Updated: Dec 22, 2020
An exploration of chromatography, colors & the movement of molecules
Structure and Properties of Matter
Forces and Interactions: Push & Pull
Molecules: Structure & Movement
Light Waves: Refraction & Reflection
Tools & Materials
Small clear cup(s)
White coffee filters
A variety of black markers (different brands such as Crayola, Expo, Mr. Sketch)
To Do & Notice
1. Question: Is the color black really black?
2. Make a Claim:
What do you think the color black is made out of? Is it simply black, or is it a blend of other colors?
3. Testing Ideas:
Choose one black marker to test first. Draw a small circle close to the center of a coffee filter with that black marker. See image for detail.
Next, fold the coffee filter in half and then in half again, creating a cone shape.
Use a pencil to label the outer edge of the coffee filter with the marker brand name you are testing.
Fill a small clear cup with about half an inch of water.
Pull apart the coffee filter so that it can balance on the cup and place the tip of the coffee filter in the small amount of water at the bottom of the cup. See image for detail.
Management tip: the water level should be low enough that it does not touch the black circle you have drawn, the water should only be touching the white tip just below your circle
Set aside and wait for approximately 20-30 minutes while the water absorbs through the coffee filter. Does the water carry the ink as it is absorbed? Does the ink remain black?
4. Analyze & Interpret Data:
Do you see any other colors on the coffee filter besides black? Which colors do each of the marker brands use to create the color black? Are any of the marker brands more vibrant than others? Is there a pattern to the order of colors that separated? (Example: Did blue separate before other colors? Or travel the furthest on the coffee filter?) Return to your claim and think about what you have observed during this experiment. Is black really black?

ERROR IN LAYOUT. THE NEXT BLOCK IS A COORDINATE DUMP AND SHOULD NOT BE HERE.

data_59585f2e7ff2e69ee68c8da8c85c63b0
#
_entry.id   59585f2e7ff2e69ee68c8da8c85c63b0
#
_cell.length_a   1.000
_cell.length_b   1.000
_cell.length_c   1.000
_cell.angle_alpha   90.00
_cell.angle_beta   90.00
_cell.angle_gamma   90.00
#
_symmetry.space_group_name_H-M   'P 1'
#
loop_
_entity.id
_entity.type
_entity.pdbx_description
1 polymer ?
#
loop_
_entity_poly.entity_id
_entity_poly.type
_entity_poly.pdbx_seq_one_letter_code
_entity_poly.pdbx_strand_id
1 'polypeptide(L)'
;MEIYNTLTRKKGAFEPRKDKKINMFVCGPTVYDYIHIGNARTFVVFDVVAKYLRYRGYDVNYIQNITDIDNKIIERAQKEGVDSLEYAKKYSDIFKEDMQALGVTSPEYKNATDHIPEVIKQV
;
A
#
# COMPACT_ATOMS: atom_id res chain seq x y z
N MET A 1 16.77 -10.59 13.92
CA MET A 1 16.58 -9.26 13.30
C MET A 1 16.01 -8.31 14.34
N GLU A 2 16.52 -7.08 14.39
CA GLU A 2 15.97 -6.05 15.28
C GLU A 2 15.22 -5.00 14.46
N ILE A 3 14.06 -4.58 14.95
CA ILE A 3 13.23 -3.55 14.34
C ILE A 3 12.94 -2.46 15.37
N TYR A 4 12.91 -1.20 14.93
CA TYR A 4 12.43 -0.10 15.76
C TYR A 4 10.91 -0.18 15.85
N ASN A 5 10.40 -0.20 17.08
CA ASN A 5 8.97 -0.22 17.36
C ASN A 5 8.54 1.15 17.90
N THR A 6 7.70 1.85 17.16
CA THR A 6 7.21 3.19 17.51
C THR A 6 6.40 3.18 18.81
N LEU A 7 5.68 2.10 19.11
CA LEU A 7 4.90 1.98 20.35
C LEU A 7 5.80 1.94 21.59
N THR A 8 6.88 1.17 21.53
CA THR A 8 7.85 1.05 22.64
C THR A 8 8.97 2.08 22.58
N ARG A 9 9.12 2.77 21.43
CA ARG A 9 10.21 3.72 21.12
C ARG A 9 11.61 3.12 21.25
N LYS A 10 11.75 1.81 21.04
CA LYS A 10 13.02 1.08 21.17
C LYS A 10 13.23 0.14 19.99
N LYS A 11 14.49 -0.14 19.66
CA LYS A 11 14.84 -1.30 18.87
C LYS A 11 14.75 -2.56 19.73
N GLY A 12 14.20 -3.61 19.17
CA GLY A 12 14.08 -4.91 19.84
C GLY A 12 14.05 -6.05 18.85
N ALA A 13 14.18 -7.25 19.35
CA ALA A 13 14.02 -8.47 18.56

5. Communicate Findings:
Share your results with SWEP by sending us photos or videos of your experiment or the art you create with your coffee filters (see art ideas below). Post your photos on social media and tag us @sweptahoe on Instagram and/or to @swep4 on Facebook. Be sure to hashtag and follow #SWEPsnippets. If you cannot post directly yourself, send your photos or video to SWEP (Jenna@4swep.org).
What’s Going On
What is Chromatography?
Chromatography is a way of separating a mixture of chemicals in a gas or liquid form by letting them creep slowly past another substance, which is typically a liquid or solid. So, with the ink and coffee filter trick for example, we have a liquid (the black ink) dissolved in water creeping over the surface of a solid (the coffee filter).
Primary Colors: The three colors that are called primary colors are red, blue and yellow. The fundamental rule that makes them primary is that they cannot be made by mixing other colors together.
The Color Black: When multiple color pigments are combined, a shade of black appears. A black object may appear as black, but it contains all the other colors that have collected together. Black absorbs light, while white reflects light. Black pigments are made from a combination of other pigments that, when combined, absorb most light.
Molecules on the Move:
We see a variety of colors separating from the black center of the coffee filter because different molecules have different characteristics that cause them to move or behave in different ways. For example, heavier molecules move faster and lighter molecules move more slowly.
“Explain That Stuff” breaks down how Chromatography works: https://www.explainthatstuff.com/chromatography.html
Watch this video to learn more about the Science Behind Chromatography
Watch this video to learn how you can use 3 primary colors to create black: https://www.youtube.com/watch?v=eHSo3Svqnao
Make fun craft projects with the (now colorful) coffee filters used in your experiment:
How to make Flowers
Learn more about the science of chromatography - head outside and gather a variety of leaves and try this experiment: Leaf Chromatography
Sing a song with your children all about chromatography https://www.youtube.com/watch?v=idgF61hs65o
Thanks to our partners at Excellence in Education for supporting STEAM based experiments.